Having lived in a centre for street children in Malawi for seven months, and then three months doing community projects in India, I’d say I have had quite a lot of volunteering experience.

Through those experiences I made some lifelong friends, met some amazing children who, though very young, had huge hearts and wonderful personalities. I enjoyed my time so much that I’ve visited Malawi with my parents since and am going again with my brother in a month’s time.

Yet I have never been able to master the art of standing in front of a classroom full of children, with different age ranges, levels of English and practically no resources (never mind that some of the children had never even been in a classroom before!). Most of the time I’d feel quite out of my depth, never really telling if I’d actually taught anything well or if they understood what I was saying. Even the training I had received from both volunteer organisations couldn’t help me once my nerves kicked in, or when I was actually face to face with a group.

Last summer, while in India, I actually went out and bought the only whiteboard I could find, just to help have some sort of visual aid while teaching. It was too big, rolled up every few minutes and I had nothing to connect the whiteboard to the wall. The books in the classroom were too advanced – even we English volunteers couldn’t understand them. And although this was my second try at volunteering, I just didn’t understand how other volunteers worked around it.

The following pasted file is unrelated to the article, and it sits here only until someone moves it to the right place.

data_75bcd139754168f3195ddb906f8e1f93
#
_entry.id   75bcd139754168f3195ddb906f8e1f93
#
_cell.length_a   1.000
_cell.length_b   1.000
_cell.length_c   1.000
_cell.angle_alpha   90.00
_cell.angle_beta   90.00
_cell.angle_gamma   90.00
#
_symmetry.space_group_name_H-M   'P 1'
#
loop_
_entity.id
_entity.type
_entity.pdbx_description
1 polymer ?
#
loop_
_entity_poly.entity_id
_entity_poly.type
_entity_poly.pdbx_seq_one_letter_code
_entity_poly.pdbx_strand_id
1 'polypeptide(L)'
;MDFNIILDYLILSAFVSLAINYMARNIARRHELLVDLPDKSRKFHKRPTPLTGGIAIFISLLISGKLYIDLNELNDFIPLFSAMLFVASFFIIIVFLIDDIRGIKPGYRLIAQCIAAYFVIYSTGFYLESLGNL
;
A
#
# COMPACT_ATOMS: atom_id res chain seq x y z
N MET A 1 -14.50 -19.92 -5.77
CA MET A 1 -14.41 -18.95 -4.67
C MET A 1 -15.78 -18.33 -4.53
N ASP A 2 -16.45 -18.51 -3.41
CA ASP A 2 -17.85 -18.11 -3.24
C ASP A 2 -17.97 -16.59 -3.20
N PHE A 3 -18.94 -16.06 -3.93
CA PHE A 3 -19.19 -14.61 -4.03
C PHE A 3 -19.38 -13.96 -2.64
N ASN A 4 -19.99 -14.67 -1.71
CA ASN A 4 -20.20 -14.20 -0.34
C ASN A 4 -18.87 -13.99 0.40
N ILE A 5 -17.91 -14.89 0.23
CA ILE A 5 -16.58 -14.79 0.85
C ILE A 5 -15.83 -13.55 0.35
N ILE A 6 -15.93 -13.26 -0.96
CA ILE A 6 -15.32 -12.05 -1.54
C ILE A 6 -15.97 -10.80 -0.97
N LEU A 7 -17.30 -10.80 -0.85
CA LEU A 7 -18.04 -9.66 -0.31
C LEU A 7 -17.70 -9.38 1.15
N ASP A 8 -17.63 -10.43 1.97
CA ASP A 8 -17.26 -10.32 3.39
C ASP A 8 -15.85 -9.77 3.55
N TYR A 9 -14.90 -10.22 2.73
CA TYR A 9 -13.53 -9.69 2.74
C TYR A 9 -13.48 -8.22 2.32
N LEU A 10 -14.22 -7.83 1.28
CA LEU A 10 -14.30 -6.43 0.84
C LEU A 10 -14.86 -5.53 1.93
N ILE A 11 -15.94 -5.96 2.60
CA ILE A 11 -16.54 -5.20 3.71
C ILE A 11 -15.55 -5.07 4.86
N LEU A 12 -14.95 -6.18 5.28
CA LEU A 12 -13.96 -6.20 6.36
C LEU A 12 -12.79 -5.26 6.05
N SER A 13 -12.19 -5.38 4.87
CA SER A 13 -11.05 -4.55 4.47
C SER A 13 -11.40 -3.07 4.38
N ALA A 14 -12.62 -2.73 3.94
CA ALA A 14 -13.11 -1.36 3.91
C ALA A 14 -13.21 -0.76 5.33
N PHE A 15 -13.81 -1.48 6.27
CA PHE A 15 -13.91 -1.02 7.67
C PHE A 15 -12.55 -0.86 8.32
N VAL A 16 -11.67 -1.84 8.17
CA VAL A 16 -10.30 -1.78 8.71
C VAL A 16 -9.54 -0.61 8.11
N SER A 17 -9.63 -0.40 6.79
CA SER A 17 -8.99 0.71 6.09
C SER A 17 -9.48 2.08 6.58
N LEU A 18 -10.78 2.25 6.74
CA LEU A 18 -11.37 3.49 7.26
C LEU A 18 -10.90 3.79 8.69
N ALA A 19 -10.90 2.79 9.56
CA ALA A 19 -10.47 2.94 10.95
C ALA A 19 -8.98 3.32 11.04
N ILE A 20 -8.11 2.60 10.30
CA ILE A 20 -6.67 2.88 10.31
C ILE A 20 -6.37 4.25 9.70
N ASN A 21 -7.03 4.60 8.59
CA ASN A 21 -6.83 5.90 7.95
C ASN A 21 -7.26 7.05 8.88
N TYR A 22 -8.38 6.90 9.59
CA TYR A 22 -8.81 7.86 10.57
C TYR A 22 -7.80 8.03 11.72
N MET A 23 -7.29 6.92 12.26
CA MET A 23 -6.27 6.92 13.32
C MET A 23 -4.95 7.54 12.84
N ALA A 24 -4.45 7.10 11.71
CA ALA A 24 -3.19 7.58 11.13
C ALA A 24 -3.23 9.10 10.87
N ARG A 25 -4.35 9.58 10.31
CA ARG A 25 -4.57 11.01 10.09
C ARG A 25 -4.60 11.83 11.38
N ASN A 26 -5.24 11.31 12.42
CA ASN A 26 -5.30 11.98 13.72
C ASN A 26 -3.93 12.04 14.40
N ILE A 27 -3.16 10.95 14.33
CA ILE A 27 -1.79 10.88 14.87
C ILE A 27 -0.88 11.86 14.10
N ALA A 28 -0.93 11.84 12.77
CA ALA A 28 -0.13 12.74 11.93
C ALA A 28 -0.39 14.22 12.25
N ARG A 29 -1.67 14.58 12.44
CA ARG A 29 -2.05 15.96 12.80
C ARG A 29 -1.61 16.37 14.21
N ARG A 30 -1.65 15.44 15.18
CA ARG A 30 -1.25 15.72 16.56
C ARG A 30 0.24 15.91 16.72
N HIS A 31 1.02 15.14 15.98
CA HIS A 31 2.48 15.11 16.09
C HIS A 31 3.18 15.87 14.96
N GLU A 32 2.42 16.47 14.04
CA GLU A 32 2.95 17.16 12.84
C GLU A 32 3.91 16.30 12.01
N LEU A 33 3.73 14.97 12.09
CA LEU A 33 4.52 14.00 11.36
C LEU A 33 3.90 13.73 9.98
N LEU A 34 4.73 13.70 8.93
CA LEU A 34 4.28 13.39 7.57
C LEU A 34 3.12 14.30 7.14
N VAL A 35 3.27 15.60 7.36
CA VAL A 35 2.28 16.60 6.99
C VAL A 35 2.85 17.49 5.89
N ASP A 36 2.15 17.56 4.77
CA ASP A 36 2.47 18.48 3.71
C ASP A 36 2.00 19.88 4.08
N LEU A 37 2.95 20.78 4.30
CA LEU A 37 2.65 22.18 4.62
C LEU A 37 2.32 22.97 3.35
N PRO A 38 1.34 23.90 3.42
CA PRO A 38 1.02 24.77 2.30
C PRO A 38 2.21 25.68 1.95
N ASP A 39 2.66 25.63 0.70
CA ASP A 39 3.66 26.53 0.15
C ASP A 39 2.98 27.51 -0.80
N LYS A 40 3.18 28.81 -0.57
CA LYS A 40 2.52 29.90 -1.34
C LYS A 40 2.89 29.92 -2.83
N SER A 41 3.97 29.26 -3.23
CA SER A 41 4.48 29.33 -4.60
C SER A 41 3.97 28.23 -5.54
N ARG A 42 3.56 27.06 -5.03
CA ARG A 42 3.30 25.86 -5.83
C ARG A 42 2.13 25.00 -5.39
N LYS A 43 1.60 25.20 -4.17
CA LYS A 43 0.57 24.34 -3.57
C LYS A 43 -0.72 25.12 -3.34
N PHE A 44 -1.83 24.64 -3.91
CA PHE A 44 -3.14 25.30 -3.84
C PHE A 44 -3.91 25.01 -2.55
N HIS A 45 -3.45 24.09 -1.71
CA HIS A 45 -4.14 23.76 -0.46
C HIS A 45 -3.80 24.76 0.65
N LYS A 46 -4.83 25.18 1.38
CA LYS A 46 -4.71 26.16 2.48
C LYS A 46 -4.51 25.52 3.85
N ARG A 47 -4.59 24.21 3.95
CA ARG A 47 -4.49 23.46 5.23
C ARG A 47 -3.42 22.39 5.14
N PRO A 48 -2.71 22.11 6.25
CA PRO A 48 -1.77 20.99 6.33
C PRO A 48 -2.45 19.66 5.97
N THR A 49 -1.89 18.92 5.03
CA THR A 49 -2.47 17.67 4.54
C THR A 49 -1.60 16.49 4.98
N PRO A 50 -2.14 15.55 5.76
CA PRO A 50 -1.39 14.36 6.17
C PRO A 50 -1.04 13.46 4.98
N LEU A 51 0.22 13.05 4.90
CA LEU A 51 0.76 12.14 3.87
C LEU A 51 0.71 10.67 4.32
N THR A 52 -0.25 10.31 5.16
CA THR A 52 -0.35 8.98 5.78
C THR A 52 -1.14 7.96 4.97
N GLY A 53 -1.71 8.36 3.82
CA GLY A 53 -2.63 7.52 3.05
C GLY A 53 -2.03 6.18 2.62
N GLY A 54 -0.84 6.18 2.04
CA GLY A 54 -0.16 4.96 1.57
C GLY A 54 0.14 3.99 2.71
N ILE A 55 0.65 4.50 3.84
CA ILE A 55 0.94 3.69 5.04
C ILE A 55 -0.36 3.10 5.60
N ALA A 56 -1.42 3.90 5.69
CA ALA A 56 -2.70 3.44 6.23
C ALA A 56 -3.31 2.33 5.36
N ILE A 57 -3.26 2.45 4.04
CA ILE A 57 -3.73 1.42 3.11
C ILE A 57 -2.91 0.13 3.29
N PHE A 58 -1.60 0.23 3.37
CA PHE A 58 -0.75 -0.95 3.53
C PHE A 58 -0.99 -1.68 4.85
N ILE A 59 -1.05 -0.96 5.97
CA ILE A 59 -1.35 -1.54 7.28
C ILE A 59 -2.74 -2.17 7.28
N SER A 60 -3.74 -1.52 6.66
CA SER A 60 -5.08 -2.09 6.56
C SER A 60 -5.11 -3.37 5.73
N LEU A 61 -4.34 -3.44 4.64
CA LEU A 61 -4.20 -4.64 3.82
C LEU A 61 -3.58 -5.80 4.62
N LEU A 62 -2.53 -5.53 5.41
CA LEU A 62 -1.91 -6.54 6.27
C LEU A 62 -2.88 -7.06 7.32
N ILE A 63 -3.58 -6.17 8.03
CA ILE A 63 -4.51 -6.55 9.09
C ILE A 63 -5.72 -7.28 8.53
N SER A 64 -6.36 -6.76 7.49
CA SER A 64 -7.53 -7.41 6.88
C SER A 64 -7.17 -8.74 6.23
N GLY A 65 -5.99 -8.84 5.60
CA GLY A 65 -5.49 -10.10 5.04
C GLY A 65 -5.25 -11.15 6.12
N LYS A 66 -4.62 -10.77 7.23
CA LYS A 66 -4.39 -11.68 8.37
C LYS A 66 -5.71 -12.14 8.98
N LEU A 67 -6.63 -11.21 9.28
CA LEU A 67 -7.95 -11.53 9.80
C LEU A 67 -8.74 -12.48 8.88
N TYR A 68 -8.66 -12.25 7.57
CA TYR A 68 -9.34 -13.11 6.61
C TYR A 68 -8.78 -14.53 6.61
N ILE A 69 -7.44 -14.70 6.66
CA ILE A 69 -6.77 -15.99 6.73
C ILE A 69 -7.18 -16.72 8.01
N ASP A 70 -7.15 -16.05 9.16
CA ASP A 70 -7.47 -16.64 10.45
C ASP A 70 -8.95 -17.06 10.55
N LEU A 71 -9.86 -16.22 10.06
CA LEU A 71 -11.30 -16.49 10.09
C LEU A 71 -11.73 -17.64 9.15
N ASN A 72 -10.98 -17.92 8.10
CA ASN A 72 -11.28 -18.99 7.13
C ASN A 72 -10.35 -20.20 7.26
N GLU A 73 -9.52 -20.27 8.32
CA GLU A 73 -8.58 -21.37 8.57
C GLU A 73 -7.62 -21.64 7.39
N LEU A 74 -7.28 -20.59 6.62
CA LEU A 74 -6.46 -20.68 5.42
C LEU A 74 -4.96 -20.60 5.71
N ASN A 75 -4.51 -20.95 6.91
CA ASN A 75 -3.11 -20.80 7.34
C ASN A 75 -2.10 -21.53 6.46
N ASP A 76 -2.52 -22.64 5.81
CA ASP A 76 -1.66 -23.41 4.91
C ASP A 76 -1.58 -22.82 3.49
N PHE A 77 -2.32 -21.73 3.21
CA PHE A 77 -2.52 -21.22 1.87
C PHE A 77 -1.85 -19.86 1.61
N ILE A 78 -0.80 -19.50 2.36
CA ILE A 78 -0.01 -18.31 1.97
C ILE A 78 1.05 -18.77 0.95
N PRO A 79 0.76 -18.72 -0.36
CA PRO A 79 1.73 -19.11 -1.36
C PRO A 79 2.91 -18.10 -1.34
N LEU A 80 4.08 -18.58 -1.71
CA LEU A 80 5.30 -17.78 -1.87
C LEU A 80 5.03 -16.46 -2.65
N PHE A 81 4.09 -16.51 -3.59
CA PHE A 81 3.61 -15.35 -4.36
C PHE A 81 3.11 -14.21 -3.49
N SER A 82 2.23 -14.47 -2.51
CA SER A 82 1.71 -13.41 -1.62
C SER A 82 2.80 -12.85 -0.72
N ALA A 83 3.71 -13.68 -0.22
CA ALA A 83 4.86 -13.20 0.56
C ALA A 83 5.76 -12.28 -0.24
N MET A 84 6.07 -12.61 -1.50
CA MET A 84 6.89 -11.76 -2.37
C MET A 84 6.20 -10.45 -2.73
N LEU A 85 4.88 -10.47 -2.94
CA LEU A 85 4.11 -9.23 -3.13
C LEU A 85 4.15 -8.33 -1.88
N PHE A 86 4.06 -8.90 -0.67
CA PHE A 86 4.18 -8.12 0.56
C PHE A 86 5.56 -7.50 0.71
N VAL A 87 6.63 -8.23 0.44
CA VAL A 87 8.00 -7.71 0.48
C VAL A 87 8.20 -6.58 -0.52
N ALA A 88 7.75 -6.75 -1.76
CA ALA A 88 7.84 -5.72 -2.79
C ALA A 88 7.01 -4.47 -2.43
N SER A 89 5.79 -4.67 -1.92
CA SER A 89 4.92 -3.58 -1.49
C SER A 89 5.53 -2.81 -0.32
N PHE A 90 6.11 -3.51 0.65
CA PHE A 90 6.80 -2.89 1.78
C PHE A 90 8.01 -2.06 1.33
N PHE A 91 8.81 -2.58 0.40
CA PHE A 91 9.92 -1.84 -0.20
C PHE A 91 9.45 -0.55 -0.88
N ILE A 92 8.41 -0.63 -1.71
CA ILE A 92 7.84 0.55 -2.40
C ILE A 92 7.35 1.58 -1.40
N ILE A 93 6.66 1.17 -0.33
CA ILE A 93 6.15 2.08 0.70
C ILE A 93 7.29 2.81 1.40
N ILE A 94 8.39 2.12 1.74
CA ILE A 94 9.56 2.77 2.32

As it turns out, they didn’t. I found that every other volunteer I talked to had the same problem. They too found it overwhelming and found it hard to really make a difference when we couldn’t even communicate with the people we were teaching because of language barriers. We’re not superheroes and each project and place has its own challenges.

So I started brainstorming, sketching ideas and speaking to my parents on the phone as they did research over the internet back at home.

Then we came up with TripKits.

Lightweight packs, they provide adaptable resources to support the volunteer while they’re face to face with the class. They have flashcards, counters, dice, an activity book with lots of ideas and games and, most importantly, a whiteboard!

So anyone who is facing the same situation as me can now face their classes with confidence and the resources they need to plan, deliver and make a difference.

We’re making teachers out of travellers…